Umbrella companies and limited companies which advertise their services on the Web might do well to heed the recent warning from the Forum of Private Business: check your digital images carefully because if you don’t, you might find yourself stung by costly copyright claims.

The Forum reports a big surge in calls to its customer helpline on this specific issue after several businesses received hefty payment demands from image copyright holders. Typically, web design is outsourced by small businesses to specialist companies and until recently the presumption has been that the latter would source, upload and obtain permission to use any copyrighted pictures. However, there is no obligation on web design companies to perform this last function. Where permissions have not been secured, copyright infringement liability actually falls on the businesses who commissioned the design firms, not the latter.

Forum Chairman Phil Orford said that his organisation had received a number of calls from members who had used images from one the largest stock photography companies, Getty Images. They had all been notified by Getty that they owed money because, however unwittingly, they had used unlicensed images on their sites. He added that recent technological advances had made it both cost-effective and easy for copyright holders like Getty to track the use of their images.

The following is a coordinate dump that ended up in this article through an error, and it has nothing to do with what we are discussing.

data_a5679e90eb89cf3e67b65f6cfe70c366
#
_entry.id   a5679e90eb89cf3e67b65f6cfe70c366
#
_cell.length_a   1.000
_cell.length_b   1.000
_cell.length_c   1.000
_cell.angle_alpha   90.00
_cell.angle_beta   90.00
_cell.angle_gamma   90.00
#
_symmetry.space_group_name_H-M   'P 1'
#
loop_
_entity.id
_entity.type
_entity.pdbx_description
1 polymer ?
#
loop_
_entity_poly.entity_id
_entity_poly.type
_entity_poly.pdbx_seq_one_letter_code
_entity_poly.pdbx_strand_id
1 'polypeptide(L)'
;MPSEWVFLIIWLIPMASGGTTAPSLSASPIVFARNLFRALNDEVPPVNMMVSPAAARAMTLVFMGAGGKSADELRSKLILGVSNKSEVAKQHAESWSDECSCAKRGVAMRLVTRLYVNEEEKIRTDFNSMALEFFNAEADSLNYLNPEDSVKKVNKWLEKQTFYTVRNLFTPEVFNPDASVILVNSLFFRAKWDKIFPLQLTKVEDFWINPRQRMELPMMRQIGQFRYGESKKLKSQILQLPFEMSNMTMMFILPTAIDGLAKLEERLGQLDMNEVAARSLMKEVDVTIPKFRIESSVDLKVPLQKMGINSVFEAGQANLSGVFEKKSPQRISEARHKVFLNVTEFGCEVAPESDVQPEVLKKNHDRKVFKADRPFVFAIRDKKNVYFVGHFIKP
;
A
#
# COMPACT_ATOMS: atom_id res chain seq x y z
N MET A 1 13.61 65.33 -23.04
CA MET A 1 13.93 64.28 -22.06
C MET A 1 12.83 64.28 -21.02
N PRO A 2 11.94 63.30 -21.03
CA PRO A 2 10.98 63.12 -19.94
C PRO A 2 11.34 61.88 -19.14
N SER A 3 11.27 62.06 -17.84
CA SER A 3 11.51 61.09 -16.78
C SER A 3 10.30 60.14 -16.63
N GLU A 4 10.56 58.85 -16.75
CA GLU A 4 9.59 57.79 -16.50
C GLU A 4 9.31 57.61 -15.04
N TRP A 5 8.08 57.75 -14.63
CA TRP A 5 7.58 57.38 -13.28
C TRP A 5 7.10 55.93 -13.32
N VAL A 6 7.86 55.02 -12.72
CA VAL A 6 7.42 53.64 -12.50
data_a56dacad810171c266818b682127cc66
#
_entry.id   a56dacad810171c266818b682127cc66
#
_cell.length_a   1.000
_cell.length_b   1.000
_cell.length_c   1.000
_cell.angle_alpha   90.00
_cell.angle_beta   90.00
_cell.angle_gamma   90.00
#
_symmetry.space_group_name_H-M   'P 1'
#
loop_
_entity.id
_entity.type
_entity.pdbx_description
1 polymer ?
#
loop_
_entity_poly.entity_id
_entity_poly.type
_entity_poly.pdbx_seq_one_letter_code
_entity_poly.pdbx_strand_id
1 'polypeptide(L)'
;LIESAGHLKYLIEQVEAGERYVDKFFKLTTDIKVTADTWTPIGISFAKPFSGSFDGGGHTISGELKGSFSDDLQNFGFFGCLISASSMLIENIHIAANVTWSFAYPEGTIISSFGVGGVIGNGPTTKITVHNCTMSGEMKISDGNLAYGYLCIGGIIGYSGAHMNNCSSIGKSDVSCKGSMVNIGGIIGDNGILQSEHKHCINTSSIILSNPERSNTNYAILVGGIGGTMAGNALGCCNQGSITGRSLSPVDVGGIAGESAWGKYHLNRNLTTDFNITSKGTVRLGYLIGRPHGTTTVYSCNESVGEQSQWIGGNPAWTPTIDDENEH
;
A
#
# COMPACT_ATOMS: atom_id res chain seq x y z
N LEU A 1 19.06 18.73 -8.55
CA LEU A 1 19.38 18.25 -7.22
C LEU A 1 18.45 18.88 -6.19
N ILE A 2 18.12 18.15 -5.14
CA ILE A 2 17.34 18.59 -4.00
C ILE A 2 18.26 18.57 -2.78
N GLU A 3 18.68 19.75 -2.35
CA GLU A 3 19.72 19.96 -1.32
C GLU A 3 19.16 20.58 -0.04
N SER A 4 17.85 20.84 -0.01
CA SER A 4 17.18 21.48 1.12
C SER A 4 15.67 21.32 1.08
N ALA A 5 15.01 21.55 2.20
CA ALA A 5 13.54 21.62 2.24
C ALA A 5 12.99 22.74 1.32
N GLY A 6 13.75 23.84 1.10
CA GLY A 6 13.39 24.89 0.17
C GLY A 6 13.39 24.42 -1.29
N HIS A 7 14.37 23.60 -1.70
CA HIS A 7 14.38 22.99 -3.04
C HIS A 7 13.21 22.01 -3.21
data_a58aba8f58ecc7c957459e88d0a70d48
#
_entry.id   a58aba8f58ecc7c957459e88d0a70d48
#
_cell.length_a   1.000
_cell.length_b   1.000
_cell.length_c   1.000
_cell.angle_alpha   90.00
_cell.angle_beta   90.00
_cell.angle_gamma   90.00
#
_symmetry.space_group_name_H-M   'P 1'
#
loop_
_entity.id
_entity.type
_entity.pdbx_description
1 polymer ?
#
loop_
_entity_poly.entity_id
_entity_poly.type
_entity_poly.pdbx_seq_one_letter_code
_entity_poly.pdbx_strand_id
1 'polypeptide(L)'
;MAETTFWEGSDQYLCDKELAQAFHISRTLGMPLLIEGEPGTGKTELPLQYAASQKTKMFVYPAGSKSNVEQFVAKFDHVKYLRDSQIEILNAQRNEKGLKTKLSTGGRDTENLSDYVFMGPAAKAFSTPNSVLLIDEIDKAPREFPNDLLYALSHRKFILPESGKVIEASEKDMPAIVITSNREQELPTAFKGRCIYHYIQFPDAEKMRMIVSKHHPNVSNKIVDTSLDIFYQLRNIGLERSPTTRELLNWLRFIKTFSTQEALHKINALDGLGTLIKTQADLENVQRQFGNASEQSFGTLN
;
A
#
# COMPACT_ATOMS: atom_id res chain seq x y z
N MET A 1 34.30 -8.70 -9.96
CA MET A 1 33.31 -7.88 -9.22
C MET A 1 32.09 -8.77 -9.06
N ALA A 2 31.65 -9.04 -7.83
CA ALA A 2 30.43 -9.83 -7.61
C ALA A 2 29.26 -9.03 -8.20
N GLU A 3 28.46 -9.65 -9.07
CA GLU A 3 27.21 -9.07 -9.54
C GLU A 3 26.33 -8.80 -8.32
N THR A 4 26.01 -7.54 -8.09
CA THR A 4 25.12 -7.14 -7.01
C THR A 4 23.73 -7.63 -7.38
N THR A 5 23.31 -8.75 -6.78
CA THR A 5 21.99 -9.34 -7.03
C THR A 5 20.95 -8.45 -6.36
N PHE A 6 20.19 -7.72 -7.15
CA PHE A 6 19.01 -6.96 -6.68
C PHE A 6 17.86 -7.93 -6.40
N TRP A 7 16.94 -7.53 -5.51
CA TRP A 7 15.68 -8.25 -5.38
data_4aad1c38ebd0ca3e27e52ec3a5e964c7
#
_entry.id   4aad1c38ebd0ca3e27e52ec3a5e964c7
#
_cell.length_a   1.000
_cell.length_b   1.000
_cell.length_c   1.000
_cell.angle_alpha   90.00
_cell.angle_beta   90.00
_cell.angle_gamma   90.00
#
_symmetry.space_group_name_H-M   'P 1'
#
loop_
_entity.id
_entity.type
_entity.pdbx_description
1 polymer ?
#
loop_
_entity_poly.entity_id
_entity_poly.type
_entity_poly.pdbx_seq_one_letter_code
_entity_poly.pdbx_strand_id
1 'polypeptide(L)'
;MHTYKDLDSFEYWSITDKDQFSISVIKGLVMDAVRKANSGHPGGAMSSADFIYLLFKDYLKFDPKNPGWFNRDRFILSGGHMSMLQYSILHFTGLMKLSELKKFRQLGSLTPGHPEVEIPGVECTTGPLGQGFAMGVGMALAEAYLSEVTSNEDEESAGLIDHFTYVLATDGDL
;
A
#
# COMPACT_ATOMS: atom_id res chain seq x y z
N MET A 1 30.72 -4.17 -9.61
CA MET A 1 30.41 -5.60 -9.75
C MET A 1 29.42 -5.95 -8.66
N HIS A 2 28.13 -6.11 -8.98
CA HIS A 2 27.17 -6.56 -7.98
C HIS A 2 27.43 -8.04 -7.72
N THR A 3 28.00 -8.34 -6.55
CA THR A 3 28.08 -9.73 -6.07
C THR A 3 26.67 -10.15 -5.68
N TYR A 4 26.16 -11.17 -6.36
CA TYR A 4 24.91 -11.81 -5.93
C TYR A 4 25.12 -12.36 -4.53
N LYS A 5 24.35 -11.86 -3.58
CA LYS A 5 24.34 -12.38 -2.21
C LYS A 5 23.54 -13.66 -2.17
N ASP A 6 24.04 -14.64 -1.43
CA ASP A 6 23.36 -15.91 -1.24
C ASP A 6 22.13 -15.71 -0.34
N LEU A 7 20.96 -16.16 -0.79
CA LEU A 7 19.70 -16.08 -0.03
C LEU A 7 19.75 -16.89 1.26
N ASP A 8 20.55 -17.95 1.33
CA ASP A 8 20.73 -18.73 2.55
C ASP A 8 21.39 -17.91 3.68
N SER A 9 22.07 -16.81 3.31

The Forum advises small entrepreneurs to check with their web design company where they have sourced any images they use and request visual proof that they have obtained the necessary rights. If not and you still wish to use the images, you will need to buy these rights yourself. An unpleasant surprise in the form of a big liability bill may well await you if your overlook this step.

Our apologies to the Forum of Private Business for our previous publication error. The above advice comes from the Forum of Private Business and not the FSB as previously mentioned.

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  • Phil McCabe

    Please note: This article is incorrect. the warning about copyright was issued by the Forum of Private Business. Please see for the original story.

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